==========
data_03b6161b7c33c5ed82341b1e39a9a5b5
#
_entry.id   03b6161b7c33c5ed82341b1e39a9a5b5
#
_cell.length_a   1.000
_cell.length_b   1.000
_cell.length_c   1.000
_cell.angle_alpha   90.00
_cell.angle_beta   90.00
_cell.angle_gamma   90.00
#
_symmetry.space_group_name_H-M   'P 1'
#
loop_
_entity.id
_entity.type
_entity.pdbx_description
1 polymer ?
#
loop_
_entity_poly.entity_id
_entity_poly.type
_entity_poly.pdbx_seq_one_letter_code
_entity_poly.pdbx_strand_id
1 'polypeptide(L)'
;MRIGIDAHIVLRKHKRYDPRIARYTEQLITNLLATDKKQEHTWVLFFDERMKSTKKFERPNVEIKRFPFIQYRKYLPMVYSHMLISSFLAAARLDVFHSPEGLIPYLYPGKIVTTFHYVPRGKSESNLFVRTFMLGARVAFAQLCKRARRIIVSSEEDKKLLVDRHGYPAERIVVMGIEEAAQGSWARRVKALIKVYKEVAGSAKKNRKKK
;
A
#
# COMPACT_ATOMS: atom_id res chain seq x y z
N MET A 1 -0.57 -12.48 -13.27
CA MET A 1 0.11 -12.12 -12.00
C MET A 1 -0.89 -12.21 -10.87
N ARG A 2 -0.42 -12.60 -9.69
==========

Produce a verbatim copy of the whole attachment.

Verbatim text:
data_03b6161b7c33c5ed82341b1e39a9a5b5
#
_entry.id   03b6161b7c33c5ed82341b1e39a9a5b5
#
_cell.length_a   1.000
_cell.length_b   1.000
_cell.length_c   1.000
_cell.angle_alpha   90.00
_cell.angle_beta   90.00
_cell.angle_gamma   90.00
#
_symmetry.space_group_name_H-M   'P 1'
#
loop_
_entity.id
_entity.type
_entity.pdbx_description
1 polymer ?
#
loop_
_entity_poly.entity_id
_entity_poly.type
_entity_poly.pdbx_seq_one_letter_code
_entity_poly.pdbx_strand_id
1 'polypeptide(L)'
;MRIGIDAHIVLRKHKRYDPRIARYTEQLITNLLATDKKQEHTWVLFFDERMKSTKKFERPNVEIKRFPFIQYRKYLPMVYSHMLISSFLAAARLDVFHSPEGLIPYLYPGKIVTTFHYVPRGKSESNLFVRTFMLGARVAFAQLCKRARRIIVSSEEDKKLLVDRHGYPAERIVVMGIEEAAQGSWARRVKALIKVYKEVAGSAKKNRKKK
;
A
#
# COMPACT_ATOMS: atom_id res chain seq x y z
N MET A 1 -0.57 -12.48 -13.27
CA MET A 1 0.11 -12.12 -12.00
C MET A 1 -0.89 -12.21 -10.87
N ARG A 2 -0.42 -12.60 -9.69